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COVID-19

Britain starts accelerated review for AstraZeneca’s potential COVID-19 vaccine

epa08656724 (FILE) - A general view of the AstraZeneca headquarters in Sydney, Australia, 19 August 2020 (reissued 09 September 2020). Biopharmaceutical company AstraZeneca has halted the final phase of developing a vaccine against the coronavirus SARS-CoV-2 due to severe side effects in one of the test persons. EPA-EFE/DAN HIMBRECHTS AUSTRALIA AND NEW ZEALAND OUT
By Reuters
02 Nov 2020 0

Nov 1 (Reuters) - AstraZeneca Plc said on Sunday Britain's health regulator had started an accelerated review of its potential coronavirus vaccine.

“We confirm the MHRA’s (Medicines and Healthcare Products Regulatory Agency) rolling review of our potential COVID-19 vaccine,” an AstraZeneca spokesman said.

In rolling reviews, regulators are able to see clinical data in real time and have dialogue with drug makers on manufacturing processes and trials to accelerate the approval process.

The approach is designed to speed up evaluations of promising drugs or vaccines during a public health emergency.

AstraZeneca’s COVID-19 vaccine is being developed along with the University of Oxford. Bloomberg reported on Friday that MHRA had also begun an accelerated review for the COVID-19 vaccine candidate from Pfizer Inc.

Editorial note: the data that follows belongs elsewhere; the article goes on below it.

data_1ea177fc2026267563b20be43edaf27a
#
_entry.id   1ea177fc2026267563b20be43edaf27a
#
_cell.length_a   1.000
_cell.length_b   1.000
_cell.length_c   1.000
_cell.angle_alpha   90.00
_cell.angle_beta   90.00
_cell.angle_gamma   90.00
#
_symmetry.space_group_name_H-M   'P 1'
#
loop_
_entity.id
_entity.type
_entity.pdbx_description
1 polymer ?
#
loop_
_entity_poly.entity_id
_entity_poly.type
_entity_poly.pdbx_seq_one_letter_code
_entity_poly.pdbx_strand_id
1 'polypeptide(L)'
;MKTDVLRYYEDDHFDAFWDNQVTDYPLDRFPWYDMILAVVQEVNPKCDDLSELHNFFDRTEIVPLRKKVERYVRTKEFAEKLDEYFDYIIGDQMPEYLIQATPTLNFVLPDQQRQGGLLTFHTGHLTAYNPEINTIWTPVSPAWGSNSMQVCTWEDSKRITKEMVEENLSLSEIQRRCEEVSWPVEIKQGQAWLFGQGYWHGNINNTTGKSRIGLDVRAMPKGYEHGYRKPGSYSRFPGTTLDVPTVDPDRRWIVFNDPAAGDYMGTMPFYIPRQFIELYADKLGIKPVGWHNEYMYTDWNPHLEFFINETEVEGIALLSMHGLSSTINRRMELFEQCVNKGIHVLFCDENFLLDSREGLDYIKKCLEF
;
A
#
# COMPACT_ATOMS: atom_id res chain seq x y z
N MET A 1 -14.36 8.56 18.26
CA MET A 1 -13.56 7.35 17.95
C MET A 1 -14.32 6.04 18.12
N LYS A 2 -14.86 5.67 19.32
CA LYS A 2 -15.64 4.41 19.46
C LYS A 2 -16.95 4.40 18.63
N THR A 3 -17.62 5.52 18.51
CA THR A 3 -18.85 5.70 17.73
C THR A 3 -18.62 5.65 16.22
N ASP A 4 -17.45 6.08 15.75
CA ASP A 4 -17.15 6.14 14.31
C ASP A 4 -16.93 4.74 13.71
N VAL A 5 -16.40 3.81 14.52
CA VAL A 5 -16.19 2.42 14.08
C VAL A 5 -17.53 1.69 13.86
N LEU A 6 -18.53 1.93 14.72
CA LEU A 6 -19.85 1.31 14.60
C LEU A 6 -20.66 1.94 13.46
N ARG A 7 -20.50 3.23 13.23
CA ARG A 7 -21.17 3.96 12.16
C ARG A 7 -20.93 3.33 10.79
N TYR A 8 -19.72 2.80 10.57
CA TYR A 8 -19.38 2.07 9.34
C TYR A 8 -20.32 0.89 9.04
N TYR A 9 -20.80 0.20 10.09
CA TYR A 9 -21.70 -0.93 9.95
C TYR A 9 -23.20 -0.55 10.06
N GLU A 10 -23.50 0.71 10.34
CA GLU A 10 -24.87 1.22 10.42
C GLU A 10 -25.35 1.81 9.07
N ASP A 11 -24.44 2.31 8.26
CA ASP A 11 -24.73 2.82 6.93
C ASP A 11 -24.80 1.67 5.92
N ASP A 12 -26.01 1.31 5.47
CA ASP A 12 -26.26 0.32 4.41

AstraZeneca and Pfizer are among the frontrunners in the race to develop a vaccine for the coronavirus, with the race also including Johnson & Johnson and Moderna Inc . Their vaccine candidates are in late-stage trials, interim data from which are expected in the coming weeks.

The British drug maker said on Monday its COVID-19 experimental vaccine produces an immune response in both old and young adults. The vaccine also triggers lower adverse responses among the elderly, it said.

The novel coronavirus has killed more than 1.19 million people globally, damaged the world economy and turned normal life upside down for billions of people.

Work began on the Oxford vaccine in January. Called AZD1222 or ChAdOx1 nCoV-19, the viral vector vaccine is made from a weakened version of a common cold virus that causes infections in chimpanzees.

(Reporting by Kanishka Singh in Bengaluru; Editing by Angus MacSwan)

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